By postponing his resignation, announced under seeming duress in Saudi Arabia on Nov. 4, Lebanese Prime Minister Saad Hariri struck a blow in support of Lebanese sovereignty and against interference in his country’s affairs by Saudi Crown Prince Mohammed bin Salman.
Last week, we wrote that Hariri was “his own witness in a court of conscience” about what took place in Saudi Arabia, and what would happen next. If he had followed through on Prince Mohammed's diktat to resign and rally opposition to Iran and Hezbollah, in Lebanese politics, a popular backlash would have likely been the result, costing Hariri, and those who might have backed him, a catastrophic loss of face. Nobody was buying that you can be a champion of “sovereignty” at the behest of a regional power. And Hezbollah, despite its now frequent characterization as a "proxy" of Iran, is a Lebanese political party with its own popular and formidable constituency.
With Hariri’s decision to stay on, the center holds in Lebanon, at least for now. In addition to Hariri, credit goes to Lebanese President Michel Aoun’s steady statecraft and the resilience of the Lebanese people, who saw through the Saudi-created fiasco. Hariri’s remark Nov. 22 — "We are staying together to be the first line of defense for Lebanon" — should remain the rallying point for Lebanon to address its many challenges.
The final chapter is not yet written. The Wall Street Journal reports that Saudi Oger, the Riyadh-based construction company owned by the Hariri family, is “now relying on the Saudi government — its main client — to pay millions of dollars in wages owed to the company’s former workers, say former employees. Saudi officials are also investigating the company’s finances, said a former senior manager at the company.”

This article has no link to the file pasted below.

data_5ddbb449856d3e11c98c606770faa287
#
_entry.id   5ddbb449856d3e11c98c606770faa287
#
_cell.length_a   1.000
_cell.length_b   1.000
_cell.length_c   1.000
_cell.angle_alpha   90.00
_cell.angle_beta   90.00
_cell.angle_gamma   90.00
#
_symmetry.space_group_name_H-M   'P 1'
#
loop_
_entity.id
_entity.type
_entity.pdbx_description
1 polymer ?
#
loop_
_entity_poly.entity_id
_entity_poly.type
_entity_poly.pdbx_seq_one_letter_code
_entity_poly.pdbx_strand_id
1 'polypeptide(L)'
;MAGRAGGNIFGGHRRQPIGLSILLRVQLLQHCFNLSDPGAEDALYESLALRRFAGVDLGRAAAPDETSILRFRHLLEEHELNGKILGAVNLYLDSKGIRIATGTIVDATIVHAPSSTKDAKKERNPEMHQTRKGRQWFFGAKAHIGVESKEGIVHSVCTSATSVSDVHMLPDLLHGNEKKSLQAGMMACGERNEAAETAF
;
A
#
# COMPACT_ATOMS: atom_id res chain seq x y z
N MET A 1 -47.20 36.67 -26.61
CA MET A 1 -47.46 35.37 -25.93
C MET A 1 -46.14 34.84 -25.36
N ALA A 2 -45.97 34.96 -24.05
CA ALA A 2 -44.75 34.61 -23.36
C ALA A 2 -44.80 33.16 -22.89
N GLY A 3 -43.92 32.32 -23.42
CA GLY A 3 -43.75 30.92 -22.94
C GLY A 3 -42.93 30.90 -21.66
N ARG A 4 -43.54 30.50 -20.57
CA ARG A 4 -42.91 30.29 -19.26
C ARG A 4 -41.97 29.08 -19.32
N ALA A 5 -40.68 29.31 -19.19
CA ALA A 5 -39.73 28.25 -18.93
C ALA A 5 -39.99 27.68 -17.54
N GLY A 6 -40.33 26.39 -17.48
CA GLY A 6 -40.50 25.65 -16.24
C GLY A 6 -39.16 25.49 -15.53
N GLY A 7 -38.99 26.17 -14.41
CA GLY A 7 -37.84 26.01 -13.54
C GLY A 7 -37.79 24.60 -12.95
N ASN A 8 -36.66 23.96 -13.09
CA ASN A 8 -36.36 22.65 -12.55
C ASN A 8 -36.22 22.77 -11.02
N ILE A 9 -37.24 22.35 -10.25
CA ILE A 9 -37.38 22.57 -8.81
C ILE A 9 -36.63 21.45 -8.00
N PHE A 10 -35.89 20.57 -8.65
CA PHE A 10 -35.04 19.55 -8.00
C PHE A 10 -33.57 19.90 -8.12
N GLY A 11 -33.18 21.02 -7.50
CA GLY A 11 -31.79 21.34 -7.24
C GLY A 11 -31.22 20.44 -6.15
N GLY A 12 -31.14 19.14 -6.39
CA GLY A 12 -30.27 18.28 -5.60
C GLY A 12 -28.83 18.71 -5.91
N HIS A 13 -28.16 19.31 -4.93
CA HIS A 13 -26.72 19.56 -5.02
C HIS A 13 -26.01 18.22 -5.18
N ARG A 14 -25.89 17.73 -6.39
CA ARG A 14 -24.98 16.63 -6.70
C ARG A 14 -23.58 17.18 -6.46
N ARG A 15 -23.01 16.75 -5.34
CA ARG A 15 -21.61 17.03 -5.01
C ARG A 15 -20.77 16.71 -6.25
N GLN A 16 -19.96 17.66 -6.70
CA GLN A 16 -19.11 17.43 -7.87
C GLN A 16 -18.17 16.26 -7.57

As the crown prince stumbles in the region, Iran continues to roll. The prince’s intervention in Lebanon has revealed, again, the limits of his influence and the costs of his impulsive regional policies, which redound to Iran’s benefit.
Yemen, for example, remains a failure and quagmire for the kingdom — the “worst humanitarian catastrophe in the world,” Bruce Riedel writes, with 7 million people on the verge of starvation.
“Riyadh does not have a strategy to win the war,“ Riedel continues. “The front lines have barely moved in months. The Houthis show no sign of giving up. More airstrikes are not likely to bring a decision. So the Saudi strategy by default is to rely on famine and disease to wear down the Yemeni people. All sides in this war are guilty of perpetuating a catastrophe, but the blockade and airstrikes are the principal cause of the famine and cholera. The Saudi government and leadership should be held accountable for their actions. A strategy of starvation is unacceptable.”